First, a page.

Tom Vilsack’s confirmation hearing to be Secretary of Agriculture was today. If he is confirmed by the full Senate, it will mark the official launch of our 2021 animal welfare agenda with the agency he will lead for a second time. But for several months already, we’ve been advancing our priorities concerning the United States Department of Agriculture with President Biden’s transition team and members of Congress. We were pleased with the new administration’s quick decision to withdraw a pending holdover rule that would have allowed an unlimited number of qualifying chicken slaughtering plants to accelerate line speed kills and birds at greater risk of injury and suffering. We hope it’s a sign of more good things to come.
For animal people, the USDA may be the most consequential federal agency of all. Its regulatory and enforcement reach extends to the treatment of animals in agriculture, slaughter plants, laboratories, puppy mills, roadside zoos, illegal animal fighting, and air, ground and commercial transportation. Regardless of the context in which those animals are used or kept, we’re going to push for USDA actions to help them all.
Vilsack’s positive achievements as USDA Secretary under President Barack Obama included rules to regulate large-scale breeders selling puppies over the Internet, prohibit the slaughter of downer calves to improve compliance with humane handling laws, strengthen animal welfare standards on organic farms, and get tough on horse soring. He also demonstrated a fundamental commitment to funding and enforcement of the Animal Welfare Act, our nation’s omnibus animal protection law, which the USDA administers.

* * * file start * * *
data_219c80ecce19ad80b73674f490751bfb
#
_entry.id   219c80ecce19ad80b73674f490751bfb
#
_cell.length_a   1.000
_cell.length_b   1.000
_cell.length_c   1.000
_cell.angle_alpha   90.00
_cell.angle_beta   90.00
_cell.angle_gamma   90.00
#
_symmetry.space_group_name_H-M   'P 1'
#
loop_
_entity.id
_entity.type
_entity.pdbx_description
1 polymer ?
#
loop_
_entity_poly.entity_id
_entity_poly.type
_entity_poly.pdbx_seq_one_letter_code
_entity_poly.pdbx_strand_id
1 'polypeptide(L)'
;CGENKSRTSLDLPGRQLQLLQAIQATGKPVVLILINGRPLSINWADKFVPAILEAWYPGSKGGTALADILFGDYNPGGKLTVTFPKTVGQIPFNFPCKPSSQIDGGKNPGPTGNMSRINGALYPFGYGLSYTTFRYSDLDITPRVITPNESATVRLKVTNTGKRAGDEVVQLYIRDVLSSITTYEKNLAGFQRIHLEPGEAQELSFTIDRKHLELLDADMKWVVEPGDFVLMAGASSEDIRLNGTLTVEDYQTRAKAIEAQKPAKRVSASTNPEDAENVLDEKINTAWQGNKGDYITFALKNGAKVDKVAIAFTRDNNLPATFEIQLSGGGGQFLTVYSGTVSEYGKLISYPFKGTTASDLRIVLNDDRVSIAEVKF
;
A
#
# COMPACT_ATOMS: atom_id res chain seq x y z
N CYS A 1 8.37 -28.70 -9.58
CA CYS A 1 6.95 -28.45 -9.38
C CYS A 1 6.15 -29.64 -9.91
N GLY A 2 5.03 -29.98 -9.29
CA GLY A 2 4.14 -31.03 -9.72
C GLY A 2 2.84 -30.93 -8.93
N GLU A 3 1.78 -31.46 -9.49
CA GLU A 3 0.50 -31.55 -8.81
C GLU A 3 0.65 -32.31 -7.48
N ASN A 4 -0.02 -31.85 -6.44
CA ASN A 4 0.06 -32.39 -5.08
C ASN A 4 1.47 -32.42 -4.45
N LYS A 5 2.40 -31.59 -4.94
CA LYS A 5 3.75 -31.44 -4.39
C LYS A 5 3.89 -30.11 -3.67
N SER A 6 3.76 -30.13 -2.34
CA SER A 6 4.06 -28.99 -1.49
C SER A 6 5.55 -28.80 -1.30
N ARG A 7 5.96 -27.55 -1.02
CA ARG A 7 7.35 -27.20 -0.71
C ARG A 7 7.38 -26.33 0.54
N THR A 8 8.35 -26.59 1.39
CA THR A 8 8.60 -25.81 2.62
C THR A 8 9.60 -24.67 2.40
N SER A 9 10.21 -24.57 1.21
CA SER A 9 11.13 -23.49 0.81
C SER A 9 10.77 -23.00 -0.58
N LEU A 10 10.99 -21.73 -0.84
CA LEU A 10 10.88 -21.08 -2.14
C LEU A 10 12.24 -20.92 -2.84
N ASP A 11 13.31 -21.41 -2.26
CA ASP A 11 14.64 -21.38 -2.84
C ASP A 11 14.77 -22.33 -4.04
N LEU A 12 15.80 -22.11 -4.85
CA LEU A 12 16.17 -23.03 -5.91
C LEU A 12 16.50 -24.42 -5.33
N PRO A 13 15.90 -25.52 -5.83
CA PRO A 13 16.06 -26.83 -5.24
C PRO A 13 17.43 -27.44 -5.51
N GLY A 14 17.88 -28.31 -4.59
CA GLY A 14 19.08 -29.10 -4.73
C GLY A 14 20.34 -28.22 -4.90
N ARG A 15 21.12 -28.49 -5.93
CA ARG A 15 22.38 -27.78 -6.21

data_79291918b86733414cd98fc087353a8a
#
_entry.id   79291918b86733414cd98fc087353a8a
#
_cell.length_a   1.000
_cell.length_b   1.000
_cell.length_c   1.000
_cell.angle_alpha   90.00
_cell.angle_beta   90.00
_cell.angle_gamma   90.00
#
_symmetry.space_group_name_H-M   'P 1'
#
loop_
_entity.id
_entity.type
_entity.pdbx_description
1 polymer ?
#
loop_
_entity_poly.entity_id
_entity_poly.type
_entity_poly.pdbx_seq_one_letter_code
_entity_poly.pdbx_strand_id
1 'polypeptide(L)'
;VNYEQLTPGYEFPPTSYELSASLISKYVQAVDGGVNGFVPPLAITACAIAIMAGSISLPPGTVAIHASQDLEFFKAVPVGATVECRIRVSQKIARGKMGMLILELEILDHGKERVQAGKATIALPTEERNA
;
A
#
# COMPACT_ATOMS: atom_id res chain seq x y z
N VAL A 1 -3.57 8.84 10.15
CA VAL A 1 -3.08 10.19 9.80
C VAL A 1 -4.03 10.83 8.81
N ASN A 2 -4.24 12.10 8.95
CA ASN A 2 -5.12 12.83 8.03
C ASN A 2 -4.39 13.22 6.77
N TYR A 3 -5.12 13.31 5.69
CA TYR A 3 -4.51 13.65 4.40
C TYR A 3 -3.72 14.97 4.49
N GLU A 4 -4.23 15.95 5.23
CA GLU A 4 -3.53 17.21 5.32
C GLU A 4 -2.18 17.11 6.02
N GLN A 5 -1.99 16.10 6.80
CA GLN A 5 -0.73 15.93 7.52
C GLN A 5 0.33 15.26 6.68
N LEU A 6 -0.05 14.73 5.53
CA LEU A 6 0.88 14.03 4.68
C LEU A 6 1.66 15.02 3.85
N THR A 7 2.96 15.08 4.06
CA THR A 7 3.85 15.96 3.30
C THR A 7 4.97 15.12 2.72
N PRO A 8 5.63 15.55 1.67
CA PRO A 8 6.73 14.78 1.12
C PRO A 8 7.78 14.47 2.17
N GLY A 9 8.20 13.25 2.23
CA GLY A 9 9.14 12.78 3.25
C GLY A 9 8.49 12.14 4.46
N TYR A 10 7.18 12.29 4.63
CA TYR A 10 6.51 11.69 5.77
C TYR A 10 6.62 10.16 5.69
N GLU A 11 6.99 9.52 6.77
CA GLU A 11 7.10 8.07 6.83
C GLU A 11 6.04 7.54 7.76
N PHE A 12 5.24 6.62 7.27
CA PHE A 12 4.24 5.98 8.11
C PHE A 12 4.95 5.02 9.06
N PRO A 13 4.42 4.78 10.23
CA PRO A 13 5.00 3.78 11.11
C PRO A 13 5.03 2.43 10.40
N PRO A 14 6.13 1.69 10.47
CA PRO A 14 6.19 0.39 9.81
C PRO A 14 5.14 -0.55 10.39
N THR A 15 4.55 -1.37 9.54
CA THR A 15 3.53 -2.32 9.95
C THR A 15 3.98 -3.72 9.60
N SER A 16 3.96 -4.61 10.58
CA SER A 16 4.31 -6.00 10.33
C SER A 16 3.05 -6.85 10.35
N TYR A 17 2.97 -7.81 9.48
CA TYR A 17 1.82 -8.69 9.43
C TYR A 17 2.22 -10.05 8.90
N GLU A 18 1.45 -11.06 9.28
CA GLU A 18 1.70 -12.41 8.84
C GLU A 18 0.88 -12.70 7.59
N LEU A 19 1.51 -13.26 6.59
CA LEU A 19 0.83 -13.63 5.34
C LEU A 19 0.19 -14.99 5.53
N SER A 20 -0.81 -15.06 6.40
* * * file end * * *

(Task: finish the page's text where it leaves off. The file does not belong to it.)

On the other hand, the Obama-era Vilsack was too accommodating to Big Ag and factory farming, an environmental, animal welfare and public health threat of the highest order. We want to see more—a lot more—the second time around. We’ll be pressing the Secretary to confront the worst elements of intensive confinement agriculture and related problems as an immediate priority. Whether it’s factory farming, climate change, pandemic response, worker safety, racial equity, nutrition and hunger programs, or the restoration of a competitive marketplace that gives small farmers a better chance, Mr. Vilsack has an unparalleled opportunity to institute not just reform but a genuine re-orientation of the USDA.
This may not sound like the Tom Vilsack who served under President Obama. But it is the Tom Vilsack we need under President Biden. Not just animal protectionists, but all of us. Someone who will say no to Big Ag. Someone who cares about animals raised and killed for food. Someone who sees climate change as a totalizing threat and the agency he leads as a bulwark of national response. Someone committed to the well-being and safety of food system workers. Someone ready to deliver strong support for small-scale and minority farmers. Someone who puts preservation of land, water, soil and other environmental resources above profit considerations.